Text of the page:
In South Asia, no project has occasioned more controversy and generated more interest than the China-Pakistan Economic Corridor (CPEC). This 3,218km highway, stretching from Xinkiang in Southwest China to the Gwadar port in Pakistan, according to experts, has the potential to change the economic profile of the region, over time. Part of the impressive ‘One belt one road’(OBOR) global infrastructure building initiative of China, this highway is poised to revive the glory days of the old silk trade route.
The project would take at least 15 years to complete in phases. Pakistani authorities are naturally excited about the prospects and benefits of the massive project, which would cost nearly $75 billion (revised estimates). Their optimism is justified, seeing that this is the biggest investment in FDI terms for a single infrastructure project in all of Asia. At least 700,000 jobs would be generated, mostly in Pakistan, over the next five years in a major boost to its flagging economy.
On paper, Chinese plans for economic development along the highway are impressive. On the anvil is a slew of major projects that would rev up power generation, expand road and railway network, involve building airports, and setting up industrial and tourism hubs. Among sectors that would directly benefit are agriculture, finance, tourism, human resource building and industries.
The depth and range of the projects are mind boggling. CPEC targets at generating 9,000MW power from thermal coal-based units and hydro power resources, involving a $3,000 million scheme for the upgrade of transmission system. Some units will go into operation early next year. For roads, modern highways stretching up to 1,000km are being built, and 1,872km railway tracks are being laid. By 2020, about $45 billion will be spent. By then, the activity relating to the CPEC would amount to 17% of Pakistan’s GDP, estimated to push up its annual rate of growth by 2.5%.
All in all, Pakistan sees this project and its promised benefits as part of a win-win situation all the way. The Gwadar port will be a shipping hub comparable to Hong Kong, Dubai and Singapore, they hope. Also, with their manufacturing capacity enhanced, Pakistani textile exporters can ship their stuff to West Asia, Africa and Europe.
The Chinese have thrown in an additional sweetener by offering their aid at unusually low concessional rates. Islamabad would never have got such terms from the World Bank or the IMF.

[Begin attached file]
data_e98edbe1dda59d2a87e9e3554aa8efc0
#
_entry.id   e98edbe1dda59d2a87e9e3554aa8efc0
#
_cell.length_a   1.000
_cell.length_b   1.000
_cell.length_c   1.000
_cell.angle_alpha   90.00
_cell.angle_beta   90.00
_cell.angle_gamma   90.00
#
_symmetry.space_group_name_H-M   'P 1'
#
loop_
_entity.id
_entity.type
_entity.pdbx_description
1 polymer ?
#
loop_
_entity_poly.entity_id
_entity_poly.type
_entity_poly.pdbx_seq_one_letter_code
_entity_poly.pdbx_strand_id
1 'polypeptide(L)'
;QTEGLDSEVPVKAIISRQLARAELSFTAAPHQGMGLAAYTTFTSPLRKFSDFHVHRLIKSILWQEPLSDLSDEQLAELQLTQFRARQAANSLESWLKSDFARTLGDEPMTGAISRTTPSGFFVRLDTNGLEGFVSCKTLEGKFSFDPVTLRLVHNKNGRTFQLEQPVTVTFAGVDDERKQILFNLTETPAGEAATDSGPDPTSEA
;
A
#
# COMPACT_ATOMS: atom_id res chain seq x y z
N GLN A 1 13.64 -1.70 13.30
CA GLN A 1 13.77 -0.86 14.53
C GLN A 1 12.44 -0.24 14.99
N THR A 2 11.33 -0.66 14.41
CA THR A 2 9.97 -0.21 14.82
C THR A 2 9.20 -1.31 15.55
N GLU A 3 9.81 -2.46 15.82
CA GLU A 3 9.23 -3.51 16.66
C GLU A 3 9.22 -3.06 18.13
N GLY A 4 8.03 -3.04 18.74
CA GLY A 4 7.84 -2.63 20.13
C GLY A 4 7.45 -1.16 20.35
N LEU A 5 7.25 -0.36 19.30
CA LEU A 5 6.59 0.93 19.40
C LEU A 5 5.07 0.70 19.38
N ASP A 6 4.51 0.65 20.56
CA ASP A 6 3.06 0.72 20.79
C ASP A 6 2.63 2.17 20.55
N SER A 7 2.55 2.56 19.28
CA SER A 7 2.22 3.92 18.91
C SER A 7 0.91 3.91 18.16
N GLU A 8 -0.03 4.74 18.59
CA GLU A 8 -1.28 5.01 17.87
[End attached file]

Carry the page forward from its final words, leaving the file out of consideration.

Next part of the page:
Keen to get OBOR off the ground in Asia, Beijing attaches the highest priority towards speedy completion of the project. It is also a matter of Chinese prestige, with India hardly participating in the BCIM corridor project, the OBOR's Eastern arm, to show the world the benefits of the CPEC on the West. India opposes the CPEC on grounds of sovereignty, as it runs through the disputed Pakistan occupied Kashmir claimed by India as its own territory.
Much of the CPEC through the insurgency-affected Baluchistan region. Several Chinese officials and workers engaged in construction have been killed or kidnapped by local militants who have declared a war against Pakistan. Islamabad has deployed over 15,000 specially trained troops to provide 24/7 security for the Chinese personnel at work at its own expense.
If things go according to schedule, then, there should be no opposition to such a project which would benefit Pakistan’s economy enormously.
Yet, there are serious misgivings among Pakistan experts, media analysts and political observers as to whether the CPEC would really be a boon or a bane for Islamabad.
There have been a series of programmes on major Pakistan TV channels critically analysing certain intriguing aspects of the project and its implementation. Pakistani officials have been questioned, why the specific terms of the bilateral agreement between Beijing and Islamabad have not been made public. Who were the signatories and why people of Pakistan have not discussed the details involved openly?
Visibly uncomfortable officials have only said that they had been told that the details had been worked out ‘at the highest level’, but little else. It came to light later that the Ministry for Planning Development and Reforms is the lead Pakistani agency in charge of CPEC matters, despite the lack of experience of its officials in the implementation of such a major project of this scale. The people had been taken for granted amidst the high flown rhetoric used by Prime Minister Nawaz Sharif and Chinese President Xi Jinping to discuss and finalise all details relating to the CPEC between 2010 and 2013.
Just why should China be so interested in doing so much for Pakistan, asked some analysts, what would China take back by way of repayment?